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Case Basics
Docket No. 
(Argued the cause for the petitioner)
(Argued the cause for the respondent)
Facts of the Case 

John Booth was convicted of the murders of an elderly couple and chose to have the jury determine his sentence instead of the judge. A Maryland statute required that a victim impact statement "describing the effect of the crime on the victim and his family" be included in the pre-sentence report in felony cases. In this case, the victim impact statement described the victims, the impact of the crime on their family, and the family members' opinions of the defendant and the crime.


Does the Eighth Amendment of the Constitution, which protects a defendant from cruel and unusual punishment, prohibit a jury from considering a victim impact statement during the sentencing phase of a capital murder trial?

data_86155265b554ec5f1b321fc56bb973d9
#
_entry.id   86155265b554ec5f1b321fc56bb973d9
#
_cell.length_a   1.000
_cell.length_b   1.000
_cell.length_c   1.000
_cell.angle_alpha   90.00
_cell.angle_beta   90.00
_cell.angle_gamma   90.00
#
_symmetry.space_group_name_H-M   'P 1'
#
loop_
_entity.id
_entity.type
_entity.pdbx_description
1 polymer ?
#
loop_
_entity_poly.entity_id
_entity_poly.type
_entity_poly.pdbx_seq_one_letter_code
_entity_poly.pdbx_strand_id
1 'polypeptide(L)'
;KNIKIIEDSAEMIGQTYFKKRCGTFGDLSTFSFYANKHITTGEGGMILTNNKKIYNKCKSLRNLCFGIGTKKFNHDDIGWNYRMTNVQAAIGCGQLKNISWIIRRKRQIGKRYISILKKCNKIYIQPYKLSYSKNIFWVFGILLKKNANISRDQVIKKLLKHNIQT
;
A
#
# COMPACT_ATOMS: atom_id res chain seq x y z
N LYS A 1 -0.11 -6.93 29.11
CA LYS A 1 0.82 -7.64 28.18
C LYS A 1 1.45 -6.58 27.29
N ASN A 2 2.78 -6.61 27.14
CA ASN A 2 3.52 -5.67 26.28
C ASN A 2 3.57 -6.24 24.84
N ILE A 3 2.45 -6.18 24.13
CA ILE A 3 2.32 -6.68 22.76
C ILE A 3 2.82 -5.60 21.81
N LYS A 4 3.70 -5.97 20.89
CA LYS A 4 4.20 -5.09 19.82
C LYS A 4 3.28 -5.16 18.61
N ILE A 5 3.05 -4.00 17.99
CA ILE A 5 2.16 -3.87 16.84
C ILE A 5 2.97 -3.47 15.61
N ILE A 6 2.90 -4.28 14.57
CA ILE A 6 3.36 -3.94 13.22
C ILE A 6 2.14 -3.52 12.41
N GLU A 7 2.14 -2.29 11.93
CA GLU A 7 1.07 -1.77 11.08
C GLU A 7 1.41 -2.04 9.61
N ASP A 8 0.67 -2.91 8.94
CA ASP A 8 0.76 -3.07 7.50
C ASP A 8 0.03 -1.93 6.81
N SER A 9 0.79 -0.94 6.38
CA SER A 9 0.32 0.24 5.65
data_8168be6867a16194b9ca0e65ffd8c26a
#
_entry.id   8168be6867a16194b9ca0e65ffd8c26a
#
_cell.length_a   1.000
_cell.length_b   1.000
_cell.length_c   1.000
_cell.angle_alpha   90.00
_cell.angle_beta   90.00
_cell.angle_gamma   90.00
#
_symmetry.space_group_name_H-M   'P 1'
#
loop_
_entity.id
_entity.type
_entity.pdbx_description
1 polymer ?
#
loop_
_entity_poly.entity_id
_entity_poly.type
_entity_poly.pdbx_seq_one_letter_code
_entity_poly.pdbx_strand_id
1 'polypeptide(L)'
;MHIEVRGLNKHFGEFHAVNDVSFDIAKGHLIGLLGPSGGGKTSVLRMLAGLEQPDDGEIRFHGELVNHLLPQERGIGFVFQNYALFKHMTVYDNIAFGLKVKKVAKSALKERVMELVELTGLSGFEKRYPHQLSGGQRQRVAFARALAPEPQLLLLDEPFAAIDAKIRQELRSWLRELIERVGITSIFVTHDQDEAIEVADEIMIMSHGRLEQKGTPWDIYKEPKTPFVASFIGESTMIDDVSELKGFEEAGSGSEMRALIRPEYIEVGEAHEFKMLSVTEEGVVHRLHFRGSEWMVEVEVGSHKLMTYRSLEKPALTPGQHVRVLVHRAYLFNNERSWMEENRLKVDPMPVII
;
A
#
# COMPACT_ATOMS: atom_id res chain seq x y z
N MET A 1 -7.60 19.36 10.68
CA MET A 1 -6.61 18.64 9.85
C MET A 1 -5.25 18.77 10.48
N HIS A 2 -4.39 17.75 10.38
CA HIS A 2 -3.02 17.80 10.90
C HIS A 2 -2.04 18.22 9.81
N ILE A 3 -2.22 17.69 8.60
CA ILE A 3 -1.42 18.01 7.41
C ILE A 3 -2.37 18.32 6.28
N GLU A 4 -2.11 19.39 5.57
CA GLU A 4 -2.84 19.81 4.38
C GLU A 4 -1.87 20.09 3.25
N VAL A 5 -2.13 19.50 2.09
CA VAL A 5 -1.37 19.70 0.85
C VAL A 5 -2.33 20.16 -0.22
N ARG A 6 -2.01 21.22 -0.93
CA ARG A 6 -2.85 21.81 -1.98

Decision: 5 votes for Booth, 4 vote(s) against
Legal provision: Amendment 8: Cruel and Unusual Punishment

Yes. The Court found that the victim impact statement created "a constitutionally unacceptable risk" and violated the Eighth Amendment. Justice Powell argued that in a capital case, the jury's sentencing task is based on the defendant as a unique individual and not on the character or impact of the crime on the victim's family. Allowing the content of a victim impact statement to influence the jury could lead it to choose the death penalty for reasons which "were irrelevant to the [defendant's] decision to kill," thus diverting attention from the facts of the crime. Furthermore, concluded Powell, introducing the "emotionally-charged opinions" of family members into the process would erode the "reasoned decisionmaking" which is crucial in capital cases.

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BOOTH v. MARYLAND. The Oyez Project at IIT Chicago-Kent College of Law. 25 August 2015. <>.
BOOTH v. MARYLAND, The Oyez Project at IIT Chicago-Kent College of Law, (last visited August 25, 2015).
"BOOTH v. MARYLAND," The Oyez Project at IIT Chicago-Kent College of Law, accessed August 25, 2015,